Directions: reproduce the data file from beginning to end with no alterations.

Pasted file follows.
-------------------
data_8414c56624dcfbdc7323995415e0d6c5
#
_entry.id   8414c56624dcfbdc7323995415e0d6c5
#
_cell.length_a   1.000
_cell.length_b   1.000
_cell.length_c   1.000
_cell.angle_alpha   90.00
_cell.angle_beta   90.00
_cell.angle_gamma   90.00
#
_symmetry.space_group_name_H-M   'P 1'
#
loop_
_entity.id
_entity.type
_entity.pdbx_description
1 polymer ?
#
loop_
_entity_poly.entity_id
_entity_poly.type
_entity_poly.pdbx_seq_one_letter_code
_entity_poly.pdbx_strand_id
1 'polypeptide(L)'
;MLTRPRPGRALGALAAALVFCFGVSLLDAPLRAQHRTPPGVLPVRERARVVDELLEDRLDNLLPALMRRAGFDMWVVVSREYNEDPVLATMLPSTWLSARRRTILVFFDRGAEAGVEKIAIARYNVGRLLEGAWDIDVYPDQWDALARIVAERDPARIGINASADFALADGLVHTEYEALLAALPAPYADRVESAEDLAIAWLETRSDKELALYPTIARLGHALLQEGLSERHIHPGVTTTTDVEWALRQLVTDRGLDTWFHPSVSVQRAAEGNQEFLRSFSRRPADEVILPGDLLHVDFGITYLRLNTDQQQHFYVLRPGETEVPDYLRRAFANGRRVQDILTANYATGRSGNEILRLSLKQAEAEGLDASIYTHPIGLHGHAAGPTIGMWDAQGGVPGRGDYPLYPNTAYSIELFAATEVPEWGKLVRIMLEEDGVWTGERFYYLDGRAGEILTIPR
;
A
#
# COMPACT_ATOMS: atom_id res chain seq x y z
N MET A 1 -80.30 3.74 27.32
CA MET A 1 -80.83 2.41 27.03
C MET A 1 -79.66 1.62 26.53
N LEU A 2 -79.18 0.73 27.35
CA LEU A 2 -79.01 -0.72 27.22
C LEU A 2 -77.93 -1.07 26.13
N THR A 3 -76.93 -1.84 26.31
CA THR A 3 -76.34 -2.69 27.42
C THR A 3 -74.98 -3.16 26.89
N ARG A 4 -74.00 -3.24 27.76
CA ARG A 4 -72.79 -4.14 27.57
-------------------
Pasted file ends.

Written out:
data_8414c56624dcfbdc7323995415e0d6c5
#
_entry.id   8414c56624dcfbdc7323995415e0d6c5
#
_cell.length_a   1.000
_cell.length_b   1.000
_cell.length_c   1.000
_cell.angle_alpha   90.00
_cell.angle_beta   90.00
_cell.angle_gamma   90.00
#
_symmetry.space_group_name_H-M   'P 1'
#
loop_
_entity.id
_entity.type
_entity.pdbx_description
1 polymer ?
#
loop_
_entity_poly.entity_id
_entity_poly.type
_entity_poly.pdbx_seq_one_letter_code
_entity_poly.pdbx_strand_id
1 'polypeptide(L)'
;MLTRPRPGRALGALAAALVFCFGVSLLDAPLRAQHRTPPGVLPVRERARVVDELLEDRLDNLLPALMRRAGFDMWVVVSREYNEDPVLATMLPSTWLSARRRTILVFFDRGAEAGVEKIAIARYNVGRLLEGAWDIDVYPDQWDALARIVAERDPARIGINASADFALADGLVHTEYEALLAALPAPYADRVESAEDLAIAWLETRSDKELALYPTIARLGHALLQEGLSERHIHPGVTTTTDVEWALRQLVTDRGLDTWFHPSVSVQRAAEGNQEFLRSFSRRPADEVILPGDLLHVDFGITYLRLNTDQQQHFYVLRPGETEVPDYLRRAFANGRRVQDILTANYATGRSGNEILRLSLKQAEAEGLDASIYTHPIGLHGHAAGPTIGMWDAQGGVPGRGDYPLYPNTAYSIELFAATEVPEWGKLVRIMLEEDGVWTGERFYYLDGRAGEILTIPR
;
A
#
# COMPACT_ATOMS: atom_id res chain seq x y z
N MET A 1 -80.30 3.74 27.32
CA MET A 1 -80.83 2.41 27.03
C MET A 1 -79.66 1.62 26.53
N LEU A 2 -79.18 0.73 27.35
CA LEU A 2 -79.01 -0.72 27.22
C LEU A 2 -77.93 -1.07 26.13
N THR A 3 -76.93 -1.84 26.31
CA THR A 3 -76.34 -2.69 27.42
C THR A 3 -74.98 -3.16 26.89
N ARG A 4 -74.00 -3.24 27.76
CA ARG A 4 -72.79 -4.14 27.57